Corsair SF450 Platinum SFX PSU Review: Best of the Best

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Efficiency, Temperature and Noise


Our efficiency testing procedure is detailed here.

Using results from the previous page, we plotted a chart showing the unit's efficiency at low loads, and loads from 10 to 110 percent of its maximum-rated capacity.

The SF450 Platinum only loses to its big brother under normal loads. Under light ones, it takes the lead with an almost 2% difference.

Efficiency At Low Loads

In the following tests, we measure the PSU's efficiency at loads significantly lower than 10 percent of its maximum capacity (the lowest load the 80 PLUS standard measures). The loads we dial are 20, 40, 60, and 80W. This is important for representing when a PC is idle, with power-saving features turned on.

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Test #12V5V3.3V5VSBDC/AC (Watts)EfficiencyFan SpeedPSU NoisePF/AC Volts
11.199A0.496A0.478A0.198A19.54576.404%0 RPM<6.0 dB(A)0.755
22.466A0.993A0.987A0.397A40.01985.432%0 RPM<6.0 dB(A)0.846
33.660A1.488A1.464A5.038A59.49088.148%0 RPM<6.0 dB(A)0.892
44.918A1.987A1.973A0.795A79.86289.690%0 RPM<6.0 dB(A)0.925

The efficiency levels achieved under light loads are jaw-dropping. Even with 20W, we measure over 76% efficiency. With 80W, our power analyzer shows an almost-90% reading.

5VSB Efficiency

The ATX specification (revision 1.4), along with CEC, ErP Lot 3 2014 and ErP Lot 6 2010/2013, states that 5VSB standby supply efficiency should be as high as possible, recommending 75 percent or higher with 550mA, 1A, and 1.5A of load. The PSU should also achieve higher than 75% efficiency at 5VSB under full load, or with 3A if its max current output on this rail is higher than 3A.

We take six measurements: one each at 100, 250, 550, 1000, and 1500mA, and one with the full load the 5VSB rail can handle.   

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Test #5VSBDC/AC (Watts)EfficiencyPF/AC Volts

The SF450 Platinum obviously uses the same 5VSB circuit as its big brother. Thanks to the smaller parts it uses in certain circuits, which lead to lower energy losses, it achieves higher efficiency at 5VSB.

Power Consumption In Idle And Standby

In the table below, you'll find the power consumption and voltage values of all rails (except -12V) when the PSU is idle (powered on, but without any load on its rails), and the power consumption when the PSU is in standby mode (without any load, at 5VSB).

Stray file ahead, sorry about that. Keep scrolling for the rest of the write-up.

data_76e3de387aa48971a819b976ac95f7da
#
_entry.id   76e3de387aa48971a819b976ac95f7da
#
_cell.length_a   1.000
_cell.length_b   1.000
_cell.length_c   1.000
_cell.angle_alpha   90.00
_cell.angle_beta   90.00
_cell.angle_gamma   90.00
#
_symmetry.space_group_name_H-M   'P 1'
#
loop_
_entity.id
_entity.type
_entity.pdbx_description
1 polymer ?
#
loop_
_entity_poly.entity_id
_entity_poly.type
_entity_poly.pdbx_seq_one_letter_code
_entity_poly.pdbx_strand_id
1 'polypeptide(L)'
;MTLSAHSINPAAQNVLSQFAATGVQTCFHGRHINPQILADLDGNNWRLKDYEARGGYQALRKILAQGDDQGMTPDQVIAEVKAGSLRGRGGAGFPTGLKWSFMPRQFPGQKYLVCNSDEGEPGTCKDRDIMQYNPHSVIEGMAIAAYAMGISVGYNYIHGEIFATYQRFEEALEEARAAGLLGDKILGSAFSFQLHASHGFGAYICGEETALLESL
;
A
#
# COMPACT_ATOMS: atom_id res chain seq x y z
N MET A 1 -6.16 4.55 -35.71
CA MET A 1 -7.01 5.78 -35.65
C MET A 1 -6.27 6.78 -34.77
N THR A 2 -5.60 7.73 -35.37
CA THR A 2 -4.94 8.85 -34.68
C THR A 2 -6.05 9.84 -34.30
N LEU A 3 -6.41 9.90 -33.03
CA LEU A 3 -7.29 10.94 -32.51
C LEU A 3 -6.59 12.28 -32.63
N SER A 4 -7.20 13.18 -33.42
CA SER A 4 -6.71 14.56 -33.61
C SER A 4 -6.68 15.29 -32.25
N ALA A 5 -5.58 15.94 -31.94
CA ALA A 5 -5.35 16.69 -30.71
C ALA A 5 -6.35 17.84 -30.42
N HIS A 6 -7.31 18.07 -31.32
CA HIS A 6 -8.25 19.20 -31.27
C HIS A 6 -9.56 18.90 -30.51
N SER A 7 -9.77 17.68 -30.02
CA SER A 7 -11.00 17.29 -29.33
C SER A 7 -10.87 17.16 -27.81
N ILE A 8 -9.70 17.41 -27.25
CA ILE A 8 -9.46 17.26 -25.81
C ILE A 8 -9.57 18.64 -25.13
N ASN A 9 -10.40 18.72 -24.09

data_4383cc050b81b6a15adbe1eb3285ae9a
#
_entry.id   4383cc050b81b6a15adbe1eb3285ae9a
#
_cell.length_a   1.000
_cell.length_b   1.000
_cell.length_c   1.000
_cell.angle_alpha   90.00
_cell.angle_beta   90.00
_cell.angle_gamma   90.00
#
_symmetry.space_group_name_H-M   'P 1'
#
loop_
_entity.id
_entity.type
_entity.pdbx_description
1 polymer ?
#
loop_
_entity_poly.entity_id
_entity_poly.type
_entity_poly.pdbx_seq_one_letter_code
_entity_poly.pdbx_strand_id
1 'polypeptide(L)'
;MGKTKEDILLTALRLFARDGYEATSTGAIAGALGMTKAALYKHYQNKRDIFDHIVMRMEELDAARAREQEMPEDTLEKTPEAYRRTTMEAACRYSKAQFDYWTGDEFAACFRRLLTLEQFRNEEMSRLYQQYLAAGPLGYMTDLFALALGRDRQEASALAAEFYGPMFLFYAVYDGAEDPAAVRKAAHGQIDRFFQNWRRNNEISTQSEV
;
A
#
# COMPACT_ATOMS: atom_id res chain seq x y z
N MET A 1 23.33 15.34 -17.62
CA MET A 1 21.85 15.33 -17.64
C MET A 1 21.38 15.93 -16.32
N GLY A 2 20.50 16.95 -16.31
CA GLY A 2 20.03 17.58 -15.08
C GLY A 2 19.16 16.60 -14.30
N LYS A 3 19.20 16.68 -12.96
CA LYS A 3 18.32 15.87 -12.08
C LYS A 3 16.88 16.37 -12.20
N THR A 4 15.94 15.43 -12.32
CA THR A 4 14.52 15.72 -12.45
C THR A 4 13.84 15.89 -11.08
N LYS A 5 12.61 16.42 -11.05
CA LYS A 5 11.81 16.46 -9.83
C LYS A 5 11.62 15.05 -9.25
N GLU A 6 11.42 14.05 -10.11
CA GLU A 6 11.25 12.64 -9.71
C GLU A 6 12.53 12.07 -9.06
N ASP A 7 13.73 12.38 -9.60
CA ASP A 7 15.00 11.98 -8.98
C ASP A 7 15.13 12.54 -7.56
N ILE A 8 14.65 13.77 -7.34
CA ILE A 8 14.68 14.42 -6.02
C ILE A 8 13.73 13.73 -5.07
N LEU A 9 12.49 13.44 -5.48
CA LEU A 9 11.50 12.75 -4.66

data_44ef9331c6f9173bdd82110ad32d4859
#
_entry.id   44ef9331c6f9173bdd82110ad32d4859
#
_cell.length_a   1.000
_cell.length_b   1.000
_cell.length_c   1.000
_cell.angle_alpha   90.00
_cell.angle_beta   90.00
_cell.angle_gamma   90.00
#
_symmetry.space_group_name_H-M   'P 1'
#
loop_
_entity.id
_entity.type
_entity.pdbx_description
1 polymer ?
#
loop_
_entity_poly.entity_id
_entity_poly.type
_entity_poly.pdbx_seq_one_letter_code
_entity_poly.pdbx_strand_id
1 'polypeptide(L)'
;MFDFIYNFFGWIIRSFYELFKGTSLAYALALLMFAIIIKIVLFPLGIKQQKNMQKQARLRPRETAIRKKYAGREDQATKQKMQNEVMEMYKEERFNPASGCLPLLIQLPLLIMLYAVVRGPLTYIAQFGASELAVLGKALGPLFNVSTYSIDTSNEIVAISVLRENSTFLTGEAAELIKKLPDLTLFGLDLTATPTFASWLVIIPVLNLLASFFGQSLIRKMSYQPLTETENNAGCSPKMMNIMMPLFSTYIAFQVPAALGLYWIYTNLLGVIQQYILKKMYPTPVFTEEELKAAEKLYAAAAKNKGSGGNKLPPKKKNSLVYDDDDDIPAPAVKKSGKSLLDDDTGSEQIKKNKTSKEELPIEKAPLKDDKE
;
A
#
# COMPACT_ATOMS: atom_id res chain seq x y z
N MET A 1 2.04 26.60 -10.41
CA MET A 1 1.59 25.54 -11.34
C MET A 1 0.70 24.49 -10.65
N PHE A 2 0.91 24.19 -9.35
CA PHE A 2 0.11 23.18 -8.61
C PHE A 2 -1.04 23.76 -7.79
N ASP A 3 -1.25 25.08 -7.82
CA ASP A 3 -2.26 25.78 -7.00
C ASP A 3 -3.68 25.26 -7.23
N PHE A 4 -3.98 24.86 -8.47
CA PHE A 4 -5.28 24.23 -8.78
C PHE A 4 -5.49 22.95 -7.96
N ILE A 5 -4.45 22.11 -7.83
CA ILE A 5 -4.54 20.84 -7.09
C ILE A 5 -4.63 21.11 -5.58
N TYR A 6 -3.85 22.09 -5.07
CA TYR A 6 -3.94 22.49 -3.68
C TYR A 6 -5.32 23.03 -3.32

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Mode12V5V3.3V5VSBWattsPF/AC Volts

Both SF Platinum models consume very little vampire power. This is the safest way to achieve high efficiency at 5VSB under light loads.

Fan RPM, Delta Temperature, And Output Noise

Our mixed noise testing is described in detail here.

The first chart below illustrates the cooling fan's speed (in RPM), and the delta between input and output temperature. The results were obtained at 37°C (98.6°F) to 47°C (116.6°F) ambient temperature.   

The next chart shows the cooling fan's speed (again, in RPM) and output noise. We measure acoustics from one meter away, inside a hemi-anechoic chamber. Background noise inside the chamber is below 6 dB(A) during testing (it's actually much lower, but our sound meter’s microphone hits its floor), and the results are obtained with the PSU operating at 37°C (98.6°F) to 47°C (116.6°F) ambient temperature. 

The following graph illustrates the fan's output noise over the PSU's operating range. The same conditions of the above graph apply to our measurements, though the ambient temperature is between 30°C (86°F) to 32°C (89.6°F).  

The semi-passive mode doesn't last long because we push the minor rails hard during these tests. Apparently, they need active cooling under high loads. But the fan profile is still relaxed overall, especially when we take this PSU's tiny size into account. The maximum noise output doesn't exceed 35 dB(A), and you have to push the unit with more than 420W to get there. That's close to its nominal capacity.

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Contributing Editor

Aris Mpitziopoulos is a Contributing Editor at Tom's Hardware US, covering PSUs.